Excerpt from article originally published by EdNC titled: “Global Scholars Academy: Students seeking to be scholars” by Mebane Rash, January 23, 2017.
There is a historical marker in Durham noting a segregation protest at an ice cream parlor on the site in 1957. The protest led to a court case testing dual racial facilities.
On this site now is the Global Scholars Academy, a K-8 charter school serving 100 percent students of color.
The vision of Jim Johnson, a professor at the UNC Kenan-Flagler Business School, and Dr. Kenneth Ray Hammond, the pastor of Union Baptist Church, the Global Scholars Academy began in 2009 as an independent school before converting to a charter school in 2011. The church built this beautiful, 21st century learning environment complete with spaces for flexible use just across the street under the shadow of its steeple.
According to the website, the school’s vision is to build bridges to the economic mainstream for vulnerable students by offering a “high touch” educational experience that identifies their needs and attributes, broadens and deepens their learning, diversifies their personal networks, and expands their access to life-changing domestic and global experiences.
But that’s not what is remarkable about this school.
I have been in a lot of our schools over the past two years. It is my favorite part of my job. I have been in a school where I did not see a single child learning in any of the classrooms I visited. The Global Scholars Academy is on the other end of that spectrum. In every class I visited, every single child was engaged in active learning.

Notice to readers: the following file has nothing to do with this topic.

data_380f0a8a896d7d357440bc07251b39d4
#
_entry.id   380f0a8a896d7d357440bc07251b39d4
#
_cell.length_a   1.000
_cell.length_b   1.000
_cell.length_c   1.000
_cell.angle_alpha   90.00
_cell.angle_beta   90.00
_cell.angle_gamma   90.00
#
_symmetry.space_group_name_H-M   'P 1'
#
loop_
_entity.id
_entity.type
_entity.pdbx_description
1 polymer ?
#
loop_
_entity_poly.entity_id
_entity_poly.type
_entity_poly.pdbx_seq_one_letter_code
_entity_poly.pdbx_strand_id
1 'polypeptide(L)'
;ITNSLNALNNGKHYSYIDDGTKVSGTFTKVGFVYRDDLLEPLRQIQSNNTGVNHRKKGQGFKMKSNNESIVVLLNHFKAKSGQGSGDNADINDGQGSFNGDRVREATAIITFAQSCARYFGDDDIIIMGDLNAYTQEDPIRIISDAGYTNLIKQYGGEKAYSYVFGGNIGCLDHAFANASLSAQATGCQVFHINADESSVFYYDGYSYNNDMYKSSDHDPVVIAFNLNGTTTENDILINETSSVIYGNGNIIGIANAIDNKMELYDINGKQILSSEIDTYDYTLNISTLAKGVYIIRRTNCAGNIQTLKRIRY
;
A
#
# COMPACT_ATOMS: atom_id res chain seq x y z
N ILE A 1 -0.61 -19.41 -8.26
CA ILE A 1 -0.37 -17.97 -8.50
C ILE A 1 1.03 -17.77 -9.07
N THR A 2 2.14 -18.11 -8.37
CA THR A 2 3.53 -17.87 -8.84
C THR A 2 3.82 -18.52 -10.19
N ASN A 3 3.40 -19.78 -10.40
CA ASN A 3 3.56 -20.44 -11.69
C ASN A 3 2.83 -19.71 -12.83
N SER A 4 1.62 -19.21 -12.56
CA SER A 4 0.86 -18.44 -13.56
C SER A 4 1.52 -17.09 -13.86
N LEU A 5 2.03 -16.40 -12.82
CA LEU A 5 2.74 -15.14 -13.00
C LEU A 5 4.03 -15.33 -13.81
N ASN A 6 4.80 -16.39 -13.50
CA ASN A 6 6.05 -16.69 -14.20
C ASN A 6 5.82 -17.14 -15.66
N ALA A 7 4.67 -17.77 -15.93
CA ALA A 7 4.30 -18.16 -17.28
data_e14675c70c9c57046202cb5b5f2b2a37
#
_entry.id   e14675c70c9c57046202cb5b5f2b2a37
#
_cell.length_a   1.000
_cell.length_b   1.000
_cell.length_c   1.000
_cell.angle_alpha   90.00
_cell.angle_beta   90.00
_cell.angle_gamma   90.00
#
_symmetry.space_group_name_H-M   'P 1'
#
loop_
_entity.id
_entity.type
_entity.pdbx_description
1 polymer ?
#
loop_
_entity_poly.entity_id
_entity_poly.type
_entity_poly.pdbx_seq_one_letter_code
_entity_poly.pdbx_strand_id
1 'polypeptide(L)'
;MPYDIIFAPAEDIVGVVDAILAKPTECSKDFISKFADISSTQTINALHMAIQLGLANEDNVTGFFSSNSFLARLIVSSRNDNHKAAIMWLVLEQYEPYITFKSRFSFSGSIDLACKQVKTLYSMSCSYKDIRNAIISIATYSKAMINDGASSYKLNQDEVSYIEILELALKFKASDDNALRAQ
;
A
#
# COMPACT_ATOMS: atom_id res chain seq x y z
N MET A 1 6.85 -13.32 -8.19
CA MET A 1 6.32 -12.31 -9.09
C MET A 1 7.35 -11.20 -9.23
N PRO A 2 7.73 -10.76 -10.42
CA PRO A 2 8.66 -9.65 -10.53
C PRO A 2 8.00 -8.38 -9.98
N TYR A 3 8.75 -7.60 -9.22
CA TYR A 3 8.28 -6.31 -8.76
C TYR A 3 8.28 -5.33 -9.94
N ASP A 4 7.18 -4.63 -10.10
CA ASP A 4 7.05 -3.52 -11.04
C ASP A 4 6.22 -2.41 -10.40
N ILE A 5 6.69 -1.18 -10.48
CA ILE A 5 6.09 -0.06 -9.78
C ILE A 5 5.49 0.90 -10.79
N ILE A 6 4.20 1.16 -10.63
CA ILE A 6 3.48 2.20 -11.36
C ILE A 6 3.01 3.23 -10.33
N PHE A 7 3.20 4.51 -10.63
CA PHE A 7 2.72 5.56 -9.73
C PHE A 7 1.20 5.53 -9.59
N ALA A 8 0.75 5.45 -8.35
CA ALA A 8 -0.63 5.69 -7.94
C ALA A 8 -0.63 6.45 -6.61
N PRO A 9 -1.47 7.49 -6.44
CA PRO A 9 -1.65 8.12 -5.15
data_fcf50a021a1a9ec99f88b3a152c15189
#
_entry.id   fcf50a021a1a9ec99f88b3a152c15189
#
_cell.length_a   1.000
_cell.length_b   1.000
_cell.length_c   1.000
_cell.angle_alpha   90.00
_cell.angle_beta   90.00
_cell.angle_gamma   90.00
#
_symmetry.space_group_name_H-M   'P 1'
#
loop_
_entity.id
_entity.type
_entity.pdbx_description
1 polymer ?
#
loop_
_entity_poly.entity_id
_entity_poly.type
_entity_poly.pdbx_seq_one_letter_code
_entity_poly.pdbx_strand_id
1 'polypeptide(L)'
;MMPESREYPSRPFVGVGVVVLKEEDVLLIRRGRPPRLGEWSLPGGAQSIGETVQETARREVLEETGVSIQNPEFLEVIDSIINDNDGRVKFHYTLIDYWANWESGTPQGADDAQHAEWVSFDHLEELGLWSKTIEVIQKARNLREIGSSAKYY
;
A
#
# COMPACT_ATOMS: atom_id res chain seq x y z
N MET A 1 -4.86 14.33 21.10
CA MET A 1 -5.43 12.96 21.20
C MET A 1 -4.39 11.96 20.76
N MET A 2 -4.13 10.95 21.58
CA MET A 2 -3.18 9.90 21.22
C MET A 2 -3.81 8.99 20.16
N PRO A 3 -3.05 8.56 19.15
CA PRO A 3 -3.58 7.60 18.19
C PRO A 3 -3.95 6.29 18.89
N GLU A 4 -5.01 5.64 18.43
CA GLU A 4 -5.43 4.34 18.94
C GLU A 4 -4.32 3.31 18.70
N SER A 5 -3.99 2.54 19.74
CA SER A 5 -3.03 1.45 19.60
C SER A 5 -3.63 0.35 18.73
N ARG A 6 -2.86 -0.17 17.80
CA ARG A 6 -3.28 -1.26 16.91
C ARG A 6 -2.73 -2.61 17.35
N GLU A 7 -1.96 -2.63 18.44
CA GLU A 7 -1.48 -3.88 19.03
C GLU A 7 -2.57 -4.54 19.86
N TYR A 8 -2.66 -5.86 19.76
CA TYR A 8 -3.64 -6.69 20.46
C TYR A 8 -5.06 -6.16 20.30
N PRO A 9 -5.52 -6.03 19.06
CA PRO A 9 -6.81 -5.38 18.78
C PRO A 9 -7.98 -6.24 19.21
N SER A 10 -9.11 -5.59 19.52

Jason Jowers is the principal and Miya Plummer is the assistant principal of the Global Scholars Academy. Both started last summer, and they make a great team. All of the faculty are new except for five teachers and three teaching assistants. Jowers and Plummer are in and out of classrooms all day every day setting high expectations and providing instructional feedback to the teachers.
At the Global Scholars Academy, 55 percent of the students are African American, 42 percent are Hispanic, and 2 percent are multi-racial. As we enter this kindergarten class, Jowers says, “A lot of kids come to us with no pre-K. This is their first school.”
These kindergartners are learning to read by taking turns marking and then reading out loud to the class sentences on the whiteboard. There is a teacher and an assistant teacher in the class. A student is hearing impaired, and several of the Hispanic students are still learning English. As we watch the teacher using sign language and instructional strategies to teach all of the students to read, Jowers says, “they are all learning language together.” The teacher was crouched down on the students’ level during the entire lesson.
In this third grade classroom, Glenda Narcisse is teaching a math lesson on rounding with jazz playing in the background. A couple of students are finishing up breakfast while they work. Most of the students are collectively answering questions Narcisse asks the class. Other students are working independently. Jowers explains “x-tra math” to me. “We make sure that basic math mastery happens here in third grade. We grab 10 minutes here and 10 minutes there to make sure that happens.”
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